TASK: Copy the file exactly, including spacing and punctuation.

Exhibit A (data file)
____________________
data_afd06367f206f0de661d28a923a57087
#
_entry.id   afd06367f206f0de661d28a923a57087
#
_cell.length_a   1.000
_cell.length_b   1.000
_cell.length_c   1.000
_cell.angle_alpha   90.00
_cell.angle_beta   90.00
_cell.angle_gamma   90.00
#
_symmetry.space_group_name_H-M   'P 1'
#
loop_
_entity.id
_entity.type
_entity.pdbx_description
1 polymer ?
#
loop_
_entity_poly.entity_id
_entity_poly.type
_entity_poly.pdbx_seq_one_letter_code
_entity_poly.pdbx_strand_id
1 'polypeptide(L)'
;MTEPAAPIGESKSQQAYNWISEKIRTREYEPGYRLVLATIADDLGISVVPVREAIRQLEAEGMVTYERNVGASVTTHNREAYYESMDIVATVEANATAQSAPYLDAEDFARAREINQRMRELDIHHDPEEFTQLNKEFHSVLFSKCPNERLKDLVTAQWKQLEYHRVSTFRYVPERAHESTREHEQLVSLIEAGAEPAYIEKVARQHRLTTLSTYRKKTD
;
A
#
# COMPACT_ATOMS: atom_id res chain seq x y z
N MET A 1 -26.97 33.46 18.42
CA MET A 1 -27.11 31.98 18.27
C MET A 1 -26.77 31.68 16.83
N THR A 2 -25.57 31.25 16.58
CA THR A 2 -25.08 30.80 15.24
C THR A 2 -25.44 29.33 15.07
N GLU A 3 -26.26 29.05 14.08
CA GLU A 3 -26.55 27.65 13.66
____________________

data_afd06367f206f0de661d28a923a57087
#
_entry.id   afd06367f206f0de661d28a923a57087
#
_cell.length_a   1.000
_cell.length_b   1.000
_cell.length_c   1.000
_cell.angle_alpha   90.00
_cell.angle_beta   90.00
_cell.angle_gamma   90.00
#
_symmetry.space_group_name_H-M   'P 1'
#
loop_
_entity.id
_entity.type
_entity.pdbx_description
1 polymer ?
#
loop_
_entity_poly.entity_id
_entity_poly.type
_entity_poly.pdbx_seq_one_letter_code
_entity_poly.pdbx_strand_id
1 'polypeptide(L)'
;MTEPAAPIGESKSQQAYNWISEKIRTREYEPGYRLVLATIADDLGISVVPVREAIRQLEAEGMVTYERNVGASVTTHNREAYYESMDIVATVEANATAQSAPYLDAEDFARAREINQRMRELDIHHDPEEFTQLNKEFHSVLFSKCPNERLKDLVTAQWKQLEYHRVSTFRYVPERAHESTREHEQLVSLIEAGAEPAYIEKVARQHRLTTLSTYRKKTD
;
A
#
# COMPACT_ATOMS: atom_id res chain seq x y z
N MET A 1 -26.97 33.46 18.42
CA MET A 1 -27.11 31.98 18.27
C MET A 1 -26.77 31.68 16.83
N THR A 2 -25.57 31.25 16.58
CA THR A 2 -25.08 30.80 15.24
C THR A 2 -25.44 29.33 15.07
N GLU A 3 -26.26 29.05 14.08
CA GLU A 3 -26.55 27.65 13.66